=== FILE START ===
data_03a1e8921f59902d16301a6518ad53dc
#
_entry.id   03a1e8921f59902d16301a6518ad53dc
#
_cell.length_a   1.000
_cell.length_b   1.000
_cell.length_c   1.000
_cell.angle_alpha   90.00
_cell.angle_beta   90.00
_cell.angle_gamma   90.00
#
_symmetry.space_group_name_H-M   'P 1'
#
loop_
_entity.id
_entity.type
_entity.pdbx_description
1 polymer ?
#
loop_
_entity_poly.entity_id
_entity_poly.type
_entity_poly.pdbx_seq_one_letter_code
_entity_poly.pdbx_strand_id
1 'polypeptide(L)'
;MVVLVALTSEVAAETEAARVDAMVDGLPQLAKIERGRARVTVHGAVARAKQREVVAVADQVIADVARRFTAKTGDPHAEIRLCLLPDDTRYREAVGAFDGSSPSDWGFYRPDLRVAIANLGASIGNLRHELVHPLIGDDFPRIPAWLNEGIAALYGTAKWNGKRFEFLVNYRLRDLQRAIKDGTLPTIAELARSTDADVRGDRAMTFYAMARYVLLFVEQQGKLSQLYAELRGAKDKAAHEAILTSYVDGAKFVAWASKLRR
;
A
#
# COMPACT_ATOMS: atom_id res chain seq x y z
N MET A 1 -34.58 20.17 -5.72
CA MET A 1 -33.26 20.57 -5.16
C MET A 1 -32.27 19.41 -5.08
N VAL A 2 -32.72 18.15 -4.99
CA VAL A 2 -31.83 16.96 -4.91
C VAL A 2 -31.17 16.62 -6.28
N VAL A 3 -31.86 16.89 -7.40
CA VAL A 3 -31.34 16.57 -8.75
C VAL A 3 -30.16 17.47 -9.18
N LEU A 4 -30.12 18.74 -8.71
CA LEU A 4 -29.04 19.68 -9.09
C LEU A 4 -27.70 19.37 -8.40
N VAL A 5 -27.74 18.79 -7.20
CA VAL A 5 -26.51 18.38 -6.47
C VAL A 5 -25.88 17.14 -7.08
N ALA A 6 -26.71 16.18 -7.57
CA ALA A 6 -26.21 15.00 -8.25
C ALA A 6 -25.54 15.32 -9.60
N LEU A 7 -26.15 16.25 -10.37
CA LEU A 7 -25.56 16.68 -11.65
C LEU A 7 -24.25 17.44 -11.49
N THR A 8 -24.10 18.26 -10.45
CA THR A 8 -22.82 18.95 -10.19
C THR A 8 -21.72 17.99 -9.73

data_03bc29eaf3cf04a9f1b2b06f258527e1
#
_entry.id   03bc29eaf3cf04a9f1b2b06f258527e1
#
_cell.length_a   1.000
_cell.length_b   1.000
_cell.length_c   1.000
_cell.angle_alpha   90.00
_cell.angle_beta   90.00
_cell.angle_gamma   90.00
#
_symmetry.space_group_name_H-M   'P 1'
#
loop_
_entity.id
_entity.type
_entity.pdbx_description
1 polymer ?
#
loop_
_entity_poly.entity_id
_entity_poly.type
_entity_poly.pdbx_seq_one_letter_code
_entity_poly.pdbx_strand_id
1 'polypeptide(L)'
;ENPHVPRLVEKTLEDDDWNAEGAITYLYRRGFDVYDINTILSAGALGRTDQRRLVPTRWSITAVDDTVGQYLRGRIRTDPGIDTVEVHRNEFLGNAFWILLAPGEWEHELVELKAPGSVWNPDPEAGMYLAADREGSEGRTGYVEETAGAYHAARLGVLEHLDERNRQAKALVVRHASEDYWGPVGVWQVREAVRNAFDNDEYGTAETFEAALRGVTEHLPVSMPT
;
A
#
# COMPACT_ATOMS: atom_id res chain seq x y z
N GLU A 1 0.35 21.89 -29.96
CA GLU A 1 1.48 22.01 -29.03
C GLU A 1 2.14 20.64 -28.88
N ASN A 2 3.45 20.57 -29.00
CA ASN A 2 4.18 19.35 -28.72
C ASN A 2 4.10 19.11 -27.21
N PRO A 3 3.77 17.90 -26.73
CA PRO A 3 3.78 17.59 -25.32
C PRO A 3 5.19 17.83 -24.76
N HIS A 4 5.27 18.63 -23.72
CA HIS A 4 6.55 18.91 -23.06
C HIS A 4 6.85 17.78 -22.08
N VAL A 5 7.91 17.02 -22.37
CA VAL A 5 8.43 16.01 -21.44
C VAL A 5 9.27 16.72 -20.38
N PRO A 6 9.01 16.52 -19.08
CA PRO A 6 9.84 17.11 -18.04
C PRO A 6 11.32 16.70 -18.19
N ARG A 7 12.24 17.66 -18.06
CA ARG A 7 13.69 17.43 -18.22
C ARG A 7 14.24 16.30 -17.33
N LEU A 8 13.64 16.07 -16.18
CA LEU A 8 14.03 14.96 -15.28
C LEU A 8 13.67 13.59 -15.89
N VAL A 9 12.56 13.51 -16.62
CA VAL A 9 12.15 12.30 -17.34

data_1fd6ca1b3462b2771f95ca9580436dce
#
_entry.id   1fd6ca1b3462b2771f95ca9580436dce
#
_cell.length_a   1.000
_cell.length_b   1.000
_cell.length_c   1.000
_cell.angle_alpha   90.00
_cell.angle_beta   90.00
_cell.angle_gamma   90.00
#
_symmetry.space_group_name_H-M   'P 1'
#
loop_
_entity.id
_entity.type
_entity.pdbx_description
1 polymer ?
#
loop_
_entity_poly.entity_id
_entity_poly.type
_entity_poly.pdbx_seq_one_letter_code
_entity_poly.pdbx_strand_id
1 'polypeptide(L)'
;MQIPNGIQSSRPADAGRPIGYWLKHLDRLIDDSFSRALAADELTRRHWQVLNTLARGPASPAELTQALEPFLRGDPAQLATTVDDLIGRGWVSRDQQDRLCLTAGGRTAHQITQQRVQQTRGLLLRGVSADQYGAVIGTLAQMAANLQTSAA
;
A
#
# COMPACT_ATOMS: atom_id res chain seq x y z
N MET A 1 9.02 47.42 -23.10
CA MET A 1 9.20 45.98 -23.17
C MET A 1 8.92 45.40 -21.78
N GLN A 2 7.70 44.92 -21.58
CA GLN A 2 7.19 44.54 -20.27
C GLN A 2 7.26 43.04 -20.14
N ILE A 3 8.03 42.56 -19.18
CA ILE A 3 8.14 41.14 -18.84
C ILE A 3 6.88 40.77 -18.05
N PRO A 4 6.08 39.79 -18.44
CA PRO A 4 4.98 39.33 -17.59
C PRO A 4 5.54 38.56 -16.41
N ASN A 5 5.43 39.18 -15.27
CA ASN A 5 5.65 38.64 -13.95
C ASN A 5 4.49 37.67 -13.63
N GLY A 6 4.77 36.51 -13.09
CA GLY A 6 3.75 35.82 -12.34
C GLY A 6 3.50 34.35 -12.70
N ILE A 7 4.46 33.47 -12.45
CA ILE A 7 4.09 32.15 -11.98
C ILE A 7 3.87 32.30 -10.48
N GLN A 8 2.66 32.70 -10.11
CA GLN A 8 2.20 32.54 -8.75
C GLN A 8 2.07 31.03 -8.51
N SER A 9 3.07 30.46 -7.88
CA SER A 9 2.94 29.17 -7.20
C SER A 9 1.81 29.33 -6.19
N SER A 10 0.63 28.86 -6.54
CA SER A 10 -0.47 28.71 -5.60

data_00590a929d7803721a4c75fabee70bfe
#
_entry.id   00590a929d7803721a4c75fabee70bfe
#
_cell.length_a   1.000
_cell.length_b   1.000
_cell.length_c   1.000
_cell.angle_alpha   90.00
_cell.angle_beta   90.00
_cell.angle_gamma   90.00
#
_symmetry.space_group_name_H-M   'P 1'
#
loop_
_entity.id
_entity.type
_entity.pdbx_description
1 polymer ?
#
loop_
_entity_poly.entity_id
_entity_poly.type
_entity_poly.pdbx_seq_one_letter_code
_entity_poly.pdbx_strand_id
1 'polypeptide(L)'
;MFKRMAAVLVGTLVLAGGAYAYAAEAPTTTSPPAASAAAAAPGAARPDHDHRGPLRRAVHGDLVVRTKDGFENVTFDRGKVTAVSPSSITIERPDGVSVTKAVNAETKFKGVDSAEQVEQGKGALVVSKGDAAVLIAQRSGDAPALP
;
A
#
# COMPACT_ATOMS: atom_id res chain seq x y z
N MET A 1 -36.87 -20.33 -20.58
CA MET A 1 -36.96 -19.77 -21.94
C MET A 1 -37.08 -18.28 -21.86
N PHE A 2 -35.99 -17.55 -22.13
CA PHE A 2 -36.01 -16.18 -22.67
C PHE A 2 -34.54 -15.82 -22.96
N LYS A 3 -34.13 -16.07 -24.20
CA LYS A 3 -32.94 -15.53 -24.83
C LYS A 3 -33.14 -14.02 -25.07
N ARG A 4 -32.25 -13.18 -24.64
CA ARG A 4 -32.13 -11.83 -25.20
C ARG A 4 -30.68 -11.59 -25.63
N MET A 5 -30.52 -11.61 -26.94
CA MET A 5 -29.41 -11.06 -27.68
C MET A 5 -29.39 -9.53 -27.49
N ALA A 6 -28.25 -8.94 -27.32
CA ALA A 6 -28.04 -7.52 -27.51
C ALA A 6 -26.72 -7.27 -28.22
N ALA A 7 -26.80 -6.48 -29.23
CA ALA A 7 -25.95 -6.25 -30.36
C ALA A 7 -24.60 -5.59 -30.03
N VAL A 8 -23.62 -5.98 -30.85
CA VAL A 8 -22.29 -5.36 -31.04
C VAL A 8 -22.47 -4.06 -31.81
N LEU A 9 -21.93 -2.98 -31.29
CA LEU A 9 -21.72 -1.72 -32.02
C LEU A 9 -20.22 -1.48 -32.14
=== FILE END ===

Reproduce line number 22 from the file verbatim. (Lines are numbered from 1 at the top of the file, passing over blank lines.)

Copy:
_entity_poly.type